Gungi Paterson at New York’s Hammerstein Ballroom,
during A Perfect Circle’s 2001 spring tour.
By Clive Young.
New York (September 29, 2009)–Gordon “Gungi” Paterson, a mainstay of international touring sound since the 1980s, died yesterday morning in Seattle after a three-year battle with Cancer.
Standing 6’11”, the Scotsman cut an imposing figure that was immediately undercut by his disarming smile and friendly nature. An FOH engineer, tour and production manager who was always in demand, Gungi first began mixing in the UK, working with classic metal acts such as Judas Priest, Black Sabbath and Deep Purple, forming the base for a career that found him on the road for OzzFest as well as tours with Megadeth, System of a Down, A Perfect Circle, Tears For Fears, Steve Vai, Live and Fiona Apple, the latter who performed a benefit concert for the engineer a few years ago.
Paterson was diagnosed with cancer in August, 2006 and chose to aggressively explore holistic remedies to treat the disease. A donation fund and website, www.friendsofgungi.com, was created to help support his family and defray the costs of treatments.
The site’s creator, tour and production manager Raymond Amico, wrote, “According to Gungi’s wishes, there will be no singular memorial with family and friends in Seattle, as he and [his wife] Bridget felt that they went through all of this over the past couple of months. The whole summer has been a wake / remembrance where Gungi was able to take phone calls, emails, postings, etc. and we were all able to celebrate his life with him. Instead of a singular memorial, Gungi will be cremated and his ashes will be spread over St. Andrews in Scotland–his wishes were to be back in his beloved Scotland where his family is from.”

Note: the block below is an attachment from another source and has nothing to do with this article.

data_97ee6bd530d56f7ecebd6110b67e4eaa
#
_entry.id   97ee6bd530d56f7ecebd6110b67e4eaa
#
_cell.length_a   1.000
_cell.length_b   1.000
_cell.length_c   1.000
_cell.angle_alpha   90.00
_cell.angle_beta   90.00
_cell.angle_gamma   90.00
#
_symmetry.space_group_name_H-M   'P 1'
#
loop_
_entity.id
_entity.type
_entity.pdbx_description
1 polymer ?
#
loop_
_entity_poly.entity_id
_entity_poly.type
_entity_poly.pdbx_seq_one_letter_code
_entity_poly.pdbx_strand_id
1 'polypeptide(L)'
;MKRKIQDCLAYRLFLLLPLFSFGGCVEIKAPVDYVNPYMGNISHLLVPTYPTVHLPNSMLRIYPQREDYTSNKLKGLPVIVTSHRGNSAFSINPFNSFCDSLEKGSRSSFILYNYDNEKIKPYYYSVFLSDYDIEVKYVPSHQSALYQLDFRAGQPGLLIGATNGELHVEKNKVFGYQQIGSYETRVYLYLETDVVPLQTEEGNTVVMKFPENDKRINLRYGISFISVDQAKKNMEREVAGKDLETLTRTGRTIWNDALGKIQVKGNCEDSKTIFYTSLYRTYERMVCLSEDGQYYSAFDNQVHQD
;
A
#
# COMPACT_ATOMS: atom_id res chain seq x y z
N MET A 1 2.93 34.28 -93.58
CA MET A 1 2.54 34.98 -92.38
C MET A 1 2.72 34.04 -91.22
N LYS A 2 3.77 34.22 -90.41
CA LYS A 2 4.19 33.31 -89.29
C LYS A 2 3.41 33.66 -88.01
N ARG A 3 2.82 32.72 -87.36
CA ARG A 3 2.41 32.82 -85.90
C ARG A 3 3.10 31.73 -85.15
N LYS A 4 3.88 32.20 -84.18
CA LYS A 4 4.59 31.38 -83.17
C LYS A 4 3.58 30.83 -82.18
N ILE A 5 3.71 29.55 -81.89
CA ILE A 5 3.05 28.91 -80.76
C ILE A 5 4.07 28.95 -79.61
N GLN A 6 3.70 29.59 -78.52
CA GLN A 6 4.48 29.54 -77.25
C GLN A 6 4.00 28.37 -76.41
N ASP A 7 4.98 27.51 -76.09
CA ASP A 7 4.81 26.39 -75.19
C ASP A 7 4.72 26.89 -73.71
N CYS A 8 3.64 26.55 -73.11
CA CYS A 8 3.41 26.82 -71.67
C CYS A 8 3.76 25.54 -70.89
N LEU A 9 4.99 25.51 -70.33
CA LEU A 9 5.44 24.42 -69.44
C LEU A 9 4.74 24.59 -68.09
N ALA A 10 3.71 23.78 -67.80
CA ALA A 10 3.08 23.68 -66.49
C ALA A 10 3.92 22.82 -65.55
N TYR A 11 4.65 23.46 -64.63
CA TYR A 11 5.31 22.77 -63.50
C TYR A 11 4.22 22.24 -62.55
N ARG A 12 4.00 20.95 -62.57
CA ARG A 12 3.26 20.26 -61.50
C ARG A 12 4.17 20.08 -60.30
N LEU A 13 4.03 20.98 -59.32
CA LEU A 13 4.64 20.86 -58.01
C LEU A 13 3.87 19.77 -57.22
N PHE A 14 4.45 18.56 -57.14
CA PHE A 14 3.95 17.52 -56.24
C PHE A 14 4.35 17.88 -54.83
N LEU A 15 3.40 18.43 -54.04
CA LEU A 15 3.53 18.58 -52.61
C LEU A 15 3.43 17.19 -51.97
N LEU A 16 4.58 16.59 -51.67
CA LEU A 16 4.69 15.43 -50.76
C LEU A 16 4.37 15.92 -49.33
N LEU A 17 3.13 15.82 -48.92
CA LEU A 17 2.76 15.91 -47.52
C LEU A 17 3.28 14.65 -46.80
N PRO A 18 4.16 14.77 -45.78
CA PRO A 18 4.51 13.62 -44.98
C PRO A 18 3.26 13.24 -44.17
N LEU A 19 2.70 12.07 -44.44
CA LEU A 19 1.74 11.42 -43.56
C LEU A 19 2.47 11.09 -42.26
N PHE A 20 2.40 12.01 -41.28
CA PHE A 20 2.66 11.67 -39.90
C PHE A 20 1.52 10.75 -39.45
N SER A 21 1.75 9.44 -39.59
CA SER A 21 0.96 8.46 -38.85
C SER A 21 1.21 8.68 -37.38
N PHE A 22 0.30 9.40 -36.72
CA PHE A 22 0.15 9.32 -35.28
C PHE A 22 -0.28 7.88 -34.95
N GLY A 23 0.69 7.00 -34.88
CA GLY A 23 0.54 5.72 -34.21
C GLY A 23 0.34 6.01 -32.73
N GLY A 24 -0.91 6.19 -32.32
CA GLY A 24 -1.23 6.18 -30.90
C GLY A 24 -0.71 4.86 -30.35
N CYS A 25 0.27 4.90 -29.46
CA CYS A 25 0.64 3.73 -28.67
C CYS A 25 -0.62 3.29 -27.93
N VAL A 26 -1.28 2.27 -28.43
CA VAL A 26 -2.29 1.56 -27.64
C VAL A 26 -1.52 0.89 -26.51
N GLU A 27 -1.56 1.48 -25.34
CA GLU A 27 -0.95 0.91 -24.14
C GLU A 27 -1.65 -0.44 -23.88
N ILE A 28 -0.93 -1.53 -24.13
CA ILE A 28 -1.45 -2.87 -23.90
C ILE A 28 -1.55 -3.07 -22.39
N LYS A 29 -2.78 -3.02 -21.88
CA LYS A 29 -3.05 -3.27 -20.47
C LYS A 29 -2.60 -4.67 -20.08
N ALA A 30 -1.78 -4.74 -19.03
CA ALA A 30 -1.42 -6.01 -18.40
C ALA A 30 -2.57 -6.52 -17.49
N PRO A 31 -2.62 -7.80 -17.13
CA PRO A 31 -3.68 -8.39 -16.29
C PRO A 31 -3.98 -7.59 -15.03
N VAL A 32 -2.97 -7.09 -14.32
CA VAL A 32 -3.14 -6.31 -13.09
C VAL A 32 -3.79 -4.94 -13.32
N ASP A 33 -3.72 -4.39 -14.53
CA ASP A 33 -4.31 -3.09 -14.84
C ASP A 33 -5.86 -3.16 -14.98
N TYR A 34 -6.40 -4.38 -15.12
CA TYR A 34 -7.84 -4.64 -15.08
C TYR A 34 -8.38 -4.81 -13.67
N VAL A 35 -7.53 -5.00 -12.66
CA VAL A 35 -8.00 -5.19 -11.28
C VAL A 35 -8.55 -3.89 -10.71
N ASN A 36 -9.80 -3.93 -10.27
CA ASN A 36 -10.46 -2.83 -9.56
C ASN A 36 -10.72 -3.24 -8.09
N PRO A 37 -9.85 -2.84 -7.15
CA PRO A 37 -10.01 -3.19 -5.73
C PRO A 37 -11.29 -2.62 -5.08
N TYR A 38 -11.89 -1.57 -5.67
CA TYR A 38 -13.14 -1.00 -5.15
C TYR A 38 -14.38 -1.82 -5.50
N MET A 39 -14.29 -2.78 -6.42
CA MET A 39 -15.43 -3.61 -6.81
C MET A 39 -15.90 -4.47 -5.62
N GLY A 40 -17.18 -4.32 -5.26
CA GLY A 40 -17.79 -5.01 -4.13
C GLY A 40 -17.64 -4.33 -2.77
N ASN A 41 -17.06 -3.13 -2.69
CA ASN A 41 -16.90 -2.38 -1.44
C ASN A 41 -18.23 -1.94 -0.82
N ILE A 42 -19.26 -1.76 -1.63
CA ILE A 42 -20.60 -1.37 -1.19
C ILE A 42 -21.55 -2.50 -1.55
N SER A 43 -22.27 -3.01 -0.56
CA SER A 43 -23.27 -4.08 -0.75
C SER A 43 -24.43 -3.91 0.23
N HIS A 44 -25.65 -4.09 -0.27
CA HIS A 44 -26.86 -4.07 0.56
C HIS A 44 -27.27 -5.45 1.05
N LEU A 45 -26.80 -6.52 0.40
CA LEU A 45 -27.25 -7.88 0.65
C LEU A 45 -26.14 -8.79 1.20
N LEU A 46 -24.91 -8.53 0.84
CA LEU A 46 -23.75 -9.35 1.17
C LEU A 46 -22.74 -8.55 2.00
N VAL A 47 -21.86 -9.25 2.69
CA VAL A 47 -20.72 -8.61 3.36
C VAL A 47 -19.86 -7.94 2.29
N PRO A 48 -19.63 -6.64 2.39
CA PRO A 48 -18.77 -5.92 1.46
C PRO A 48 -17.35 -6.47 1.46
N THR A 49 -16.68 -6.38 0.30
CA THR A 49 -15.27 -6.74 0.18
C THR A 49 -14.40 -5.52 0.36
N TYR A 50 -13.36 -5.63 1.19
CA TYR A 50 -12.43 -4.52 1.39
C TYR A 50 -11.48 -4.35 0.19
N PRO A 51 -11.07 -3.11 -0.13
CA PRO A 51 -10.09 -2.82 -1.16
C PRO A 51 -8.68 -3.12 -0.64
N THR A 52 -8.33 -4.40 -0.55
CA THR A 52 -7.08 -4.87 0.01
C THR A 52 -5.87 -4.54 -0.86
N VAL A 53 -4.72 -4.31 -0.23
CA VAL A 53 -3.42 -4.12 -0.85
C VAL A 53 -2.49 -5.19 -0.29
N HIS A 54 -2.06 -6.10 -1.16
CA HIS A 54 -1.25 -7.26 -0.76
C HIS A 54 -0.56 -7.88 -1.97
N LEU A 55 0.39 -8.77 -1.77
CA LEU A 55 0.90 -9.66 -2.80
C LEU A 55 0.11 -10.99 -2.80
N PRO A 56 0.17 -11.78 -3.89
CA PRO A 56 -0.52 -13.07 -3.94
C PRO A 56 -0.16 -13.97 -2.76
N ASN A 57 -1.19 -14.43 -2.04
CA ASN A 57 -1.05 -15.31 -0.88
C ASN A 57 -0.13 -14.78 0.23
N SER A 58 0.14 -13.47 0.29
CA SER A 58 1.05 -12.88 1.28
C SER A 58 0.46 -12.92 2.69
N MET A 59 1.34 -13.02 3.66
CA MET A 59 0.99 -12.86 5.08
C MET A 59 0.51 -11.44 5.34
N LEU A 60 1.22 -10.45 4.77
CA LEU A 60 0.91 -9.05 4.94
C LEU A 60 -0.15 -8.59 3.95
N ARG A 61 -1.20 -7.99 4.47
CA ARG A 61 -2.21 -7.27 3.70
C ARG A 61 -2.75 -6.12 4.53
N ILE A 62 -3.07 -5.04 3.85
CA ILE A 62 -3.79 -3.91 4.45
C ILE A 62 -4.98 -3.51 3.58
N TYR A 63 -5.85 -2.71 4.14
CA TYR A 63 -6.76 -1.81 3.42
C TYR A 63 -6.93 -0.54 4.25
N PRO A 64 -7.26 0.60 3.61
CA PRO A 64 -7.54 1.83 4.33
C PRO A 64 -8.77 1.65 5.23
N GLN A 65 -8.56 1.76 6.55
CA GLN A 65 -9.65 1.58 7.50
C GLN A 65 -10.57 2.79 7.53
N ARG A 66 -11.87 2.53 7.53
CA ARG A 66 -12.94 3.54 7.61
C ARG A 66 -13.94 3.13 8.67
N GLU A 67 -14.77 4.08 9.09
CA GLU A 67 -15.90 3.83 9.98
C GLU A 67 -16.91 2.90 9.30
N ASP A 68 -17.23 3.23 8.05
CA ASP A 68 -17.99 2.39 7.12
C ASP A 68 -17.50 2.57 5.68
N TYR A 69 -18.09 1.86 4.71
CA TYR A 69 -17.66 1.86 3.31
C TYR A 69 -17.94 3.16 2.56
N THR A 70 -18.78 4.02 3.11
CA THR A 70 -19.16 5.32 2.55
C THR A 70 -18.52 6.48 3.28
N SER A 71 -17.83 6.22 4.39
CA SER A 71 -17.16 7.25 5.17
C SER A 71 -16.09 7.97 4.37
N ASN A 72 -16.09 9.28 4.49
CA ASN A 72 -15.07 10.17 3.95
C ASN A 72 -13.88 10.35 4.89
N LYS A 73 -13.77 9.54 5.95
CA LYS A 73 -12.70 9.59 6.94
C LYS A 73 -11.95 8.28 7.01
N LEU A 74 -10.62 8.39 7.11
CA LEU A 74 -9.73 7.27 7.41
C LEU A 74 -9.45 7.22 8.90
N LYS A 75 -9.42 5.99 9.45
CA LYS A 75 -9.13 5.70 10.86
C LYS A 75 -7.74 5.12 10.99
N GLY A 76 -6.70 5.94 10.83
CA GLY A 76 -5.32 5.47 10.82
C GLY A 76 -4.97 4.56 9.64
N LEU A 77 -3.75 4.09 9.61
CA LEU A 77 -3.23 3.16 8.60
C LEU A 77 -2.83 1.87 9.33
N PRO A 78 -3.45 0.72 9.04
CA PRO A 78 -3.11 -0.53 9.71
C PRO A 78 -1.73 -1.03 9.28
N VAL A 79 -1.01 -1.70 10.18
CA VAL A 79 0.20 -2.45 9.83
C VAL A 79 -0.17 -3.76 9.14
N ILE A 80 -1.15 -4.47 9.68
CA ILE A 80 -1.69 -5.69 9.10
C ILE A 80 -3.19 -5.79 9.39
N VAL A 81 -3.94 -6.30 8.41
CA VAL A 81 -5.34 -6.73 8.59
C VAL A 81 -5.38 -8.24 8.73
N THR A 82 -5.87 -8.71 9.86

Curt Smith of Tears For Fears memorialized Gungi on his blog, writing, “The giant Scotsman touched the lives of all those who worked with him. He was one of the unsung heroes, the ones who make tours sound great and run smoothly. As our sound engineer and tour manager, he made every day on the road easy for us but rarely got the recognition he truly deserved,” adding at the end, “R.I.P big man, and thanks to all those unsung heroes that work with us each day on tour.”
On a personal note, I only had the opportunity to meet Gungi once, when I interviewed him on A Perfect Circle’s 2001 spring tour. Our chat was unremarkable, but I was struck by how calm and upbeat he was, despite the fact he was obviously having a rough, hectic day that would have left most engineers growling. It was easy to see why his peers looked up to him (both figuratively and literally), and likewise, why he will be missed.
Gungi leaves behind his wife and two sons; donations to help support the family can still be made via PayPal at www.friendsofgungi.com.